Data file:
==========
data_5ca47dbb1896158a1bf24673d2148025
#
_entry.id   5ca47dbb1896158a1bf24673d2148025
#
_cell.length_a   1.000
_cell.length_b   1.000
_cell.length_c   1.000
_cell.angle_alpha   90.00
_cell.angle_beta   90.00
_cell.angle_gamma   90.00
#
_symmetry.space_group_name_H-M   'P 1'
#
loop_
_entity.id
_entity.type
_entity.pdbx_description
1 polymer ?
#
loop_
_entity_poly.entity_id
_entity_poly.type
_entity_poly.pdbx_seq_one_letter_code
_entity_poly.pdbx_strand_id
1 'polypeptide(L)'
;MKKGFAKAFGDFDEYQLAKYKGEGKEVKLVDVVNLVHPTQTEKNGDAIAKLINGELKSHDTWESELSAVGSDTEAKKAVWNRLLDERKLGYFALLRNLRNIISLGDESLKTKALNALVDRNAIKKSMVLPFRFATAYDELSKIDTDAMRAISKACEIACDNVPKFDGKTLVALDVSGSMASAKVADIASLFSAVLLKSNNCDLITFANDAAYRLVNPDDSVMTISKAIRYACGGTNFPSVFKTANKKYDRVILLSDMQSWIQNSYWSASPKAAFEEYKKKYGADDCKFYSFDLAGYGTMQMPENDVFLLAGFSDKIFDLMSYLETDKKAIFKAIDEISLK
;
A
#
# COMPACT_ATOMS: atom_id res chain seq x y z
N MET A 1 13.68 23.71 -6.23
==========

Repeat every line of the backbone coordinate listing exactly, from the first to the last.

data_5ca47dbb1896158a1bf24673d2148025
#
_entry.id   5ca47dbb1896158a1bf24673d2148025
#
_cell.length_a   1.000
_cell.length_b   1.000
_cell.length_c   1.000
_cell.angle_alpha   90.00
_cell.angle_beta   90.00
_cell.angle_gamma   90.00
#
_symmetry.space_group_name_H-M   'P 1'
#
loop_
_entity.id
_entity.type
_entity.pdbx_description
1 polymer ?
#
loop_
_entity_poly.entity_id
_entity_poly.type
_entity_poly.pdbx_seq_one_letter_code
_entity_poly.pdbx_strand_id
1 'polypeptide(L)'
;MKKGFAKAFGDFDEYQLAKYKGEGKEVKLVDVVNLVHPTQTEKNGDAIAKLINGELKSHDTWESELSAVGSDTEAKKAVWNRLLDERKLGYFALLRNLRNIISLGDESLKTKALNALVDRNAIKKSMVLPFRFATAYDELSKIDTDAMRAISKACEIACDNVPKFDGKTLVALDVSGSMASAKVADIASLFSAVLLKSNNCDLITFANDAAYRLVNPDDSVMTISKAIRYACGGTNFPSVFKTANKKYDRVILLSDMQSWIQNSYWSASPKAAFEEYKKKYGADDCKFYSFDLAGYGTMQMPENDVFLLAGFSDKIFDLMSYLETDKKAIFKAIDEISLK
;
A
#
# COMPACT_ATOMS: atom_id res chain seq x y z
N MET A 1 13.68 23.71 -6.23